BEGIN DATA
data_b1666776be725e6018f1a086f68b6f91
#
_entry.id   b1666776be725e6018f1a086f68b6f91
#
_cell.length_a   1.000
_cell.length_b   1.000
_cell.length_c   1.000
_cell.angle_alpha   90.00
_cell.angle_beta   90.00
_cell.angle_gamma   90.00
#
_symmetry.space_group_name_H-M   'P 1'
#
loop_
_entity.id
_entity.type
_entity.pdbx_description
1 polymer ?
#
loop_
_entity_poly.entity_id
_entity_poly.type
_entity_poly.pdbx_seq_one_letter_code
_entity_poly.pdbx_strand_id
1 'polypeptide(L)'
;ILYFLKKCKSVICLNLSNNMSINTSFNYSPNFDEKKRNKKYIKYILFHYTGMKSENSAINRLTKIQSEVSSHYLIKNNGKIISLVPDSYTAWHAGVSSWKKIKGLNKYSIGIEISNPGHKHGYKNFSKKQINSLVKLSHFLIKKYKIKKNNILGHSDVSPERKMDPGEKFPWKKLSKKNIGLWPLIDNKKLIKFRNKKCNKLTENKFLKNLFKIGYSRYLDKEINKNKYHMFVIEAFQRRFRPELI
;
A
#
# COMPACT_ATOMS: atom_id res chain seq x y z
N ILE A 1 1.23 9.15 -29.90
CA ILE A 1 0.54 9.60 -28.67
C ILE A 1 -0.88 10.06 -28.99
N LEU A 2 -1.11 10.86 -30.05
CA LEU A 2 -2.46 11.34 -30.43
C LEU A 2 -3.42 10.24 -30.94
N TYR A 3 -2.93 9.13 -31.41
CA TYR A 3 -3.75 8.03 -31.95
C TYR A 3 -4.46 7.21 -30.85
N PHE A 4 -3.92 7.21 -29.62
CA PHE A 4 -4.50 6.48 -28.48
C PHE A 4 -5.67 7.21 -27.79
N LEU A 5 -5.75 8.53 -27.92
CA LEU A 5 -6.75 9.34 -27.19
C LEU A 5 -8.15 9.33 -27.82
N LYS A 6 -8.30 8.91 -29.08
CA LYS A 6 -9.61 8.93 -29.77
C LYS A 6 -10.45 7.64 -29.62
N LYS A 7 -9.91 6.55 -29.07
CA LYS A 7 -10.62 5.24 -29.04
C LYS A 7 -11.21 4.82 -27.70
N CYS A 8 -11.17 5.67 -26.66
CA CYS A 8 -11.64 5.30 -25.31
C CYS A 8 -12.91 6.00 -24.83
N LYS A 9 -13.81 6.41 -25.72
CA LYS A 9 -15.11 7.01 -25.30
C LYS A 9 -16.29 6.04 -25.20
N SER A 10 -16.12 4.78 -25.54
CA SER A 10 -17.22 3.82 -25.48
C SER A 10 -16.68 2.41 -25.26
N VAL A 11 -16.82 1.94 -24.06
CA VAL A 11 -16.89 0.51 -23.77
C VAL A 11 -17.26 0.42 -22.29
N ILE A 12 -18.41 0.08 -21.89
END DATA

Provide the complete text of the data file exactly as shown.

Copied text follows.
data_b1666776be725e6018f1a086f68b6f91
#
_entry.id   b1666776be725e6018f1a086f68b6f91
#
_cell.length_a   1.000
_cell.length_b   1.000
_cell.length_c   1.000
_cell.angle_alpha   90.00
_cell.angle_beta   90.00
_cell.angle_gamma   90.00
#
_symmetry.space_group_name_H-M   'P 1'
#
loop_
_entity.id
_entity.type
_entity.pdbx_description
1 polymer ?
#
loop_
_entity_poly.entity_id
_entity_poly.type
_entity_poly.pdbx_seq_one_letter_code
_entity_poly.pdbx_strand_id
1 'polypeptide(L)'
;ILYFLKKCKSVICLNLSNNMSINTSFNYSPNFDEKKRNKKYIKYILFHYTGMKSENSAINRLTKIQSEVSSHYLIKNNGKIISLVPDSYTAWHAGVSSWKKIKGLNKYSIGIEISNPGHKHGYKNFSKKQINSLVKLSHFLIKKYKIKKNNILGHSDVSPERKMDPGEKFPWKKLSKKNIGLWPLIDNKKLIKFRNKKCNKLTENKFLKNLFKIGYSRYLDKEINKNKYHMFVIEAFQRRFRPELI
;
A
#
# COMPACT_ATOMS: atom_id res chain seq x y z
N ILE A 1 1.23 9.15 -29.90
CA ILE A 1 0.54 9.60 -28.67
C ILE A 1 -0.88 10.06 -28.99
N LEU A 2 -1.11 10.86 -30.05
CA LEU A 2 -2.46 11.34 -30.43
C LEU A 2 -3.42 10.24 -30.94
N TYR A 3 -2.93 9.13 -31.41
CA TYR A 3 -3.75 8.03 -31.95
C TYR A 3 -4.46 7.21 -30.85
N PHE A 4 -3.92 7.21 -29.62
CA PHE A 4 -4.50 6.48 -28.48
C PHE A 4 -5.67 7.21 -27.79
N LEU A 5 -5.75 8.53 -27.92
CA LEU A 5 -6.75 9.34 -27.19
C LEU A 5 -8.15 9.33 -27.82
N LYS A 6 -8.30 8.91 -29.08
CA LYS A 6 -9.61 8.93 -29.77
C LYS A 6 -10.45 7.64 -29.62
N LYS A 7 -9.91 6.55 -29.07
CA LYS A 7 -10.62 5.24 -29.04
C LYS A 7 -11.21 4.82 -27.70
N CYS A 8 -11.17 5.67 -26.66
CA CYS A 8 -11.64 5.30 -25.31
C CYS A 8 -12.91 6.00 -24.83
N LYS A 9 -13.81 6.41 -25.72
CA LYS A 9 -15.11 7.01 -25.30
C LYS A 9 -16.29 6.04 -25.20
N SER A 10 -16.12 4.78 -25.54
CA SER A 10 -17.22 3.82 -25.48
C SER A 10 -16.68 2.41 -25.26
N VAL A 11 -16.82 1.94 -24.06
CA VAL A 11 -16.89 0.51 -23.77
C VAL A 11 -17.26 0.42 -22.29
N ILE A 12 -18.41 0.08 -21.89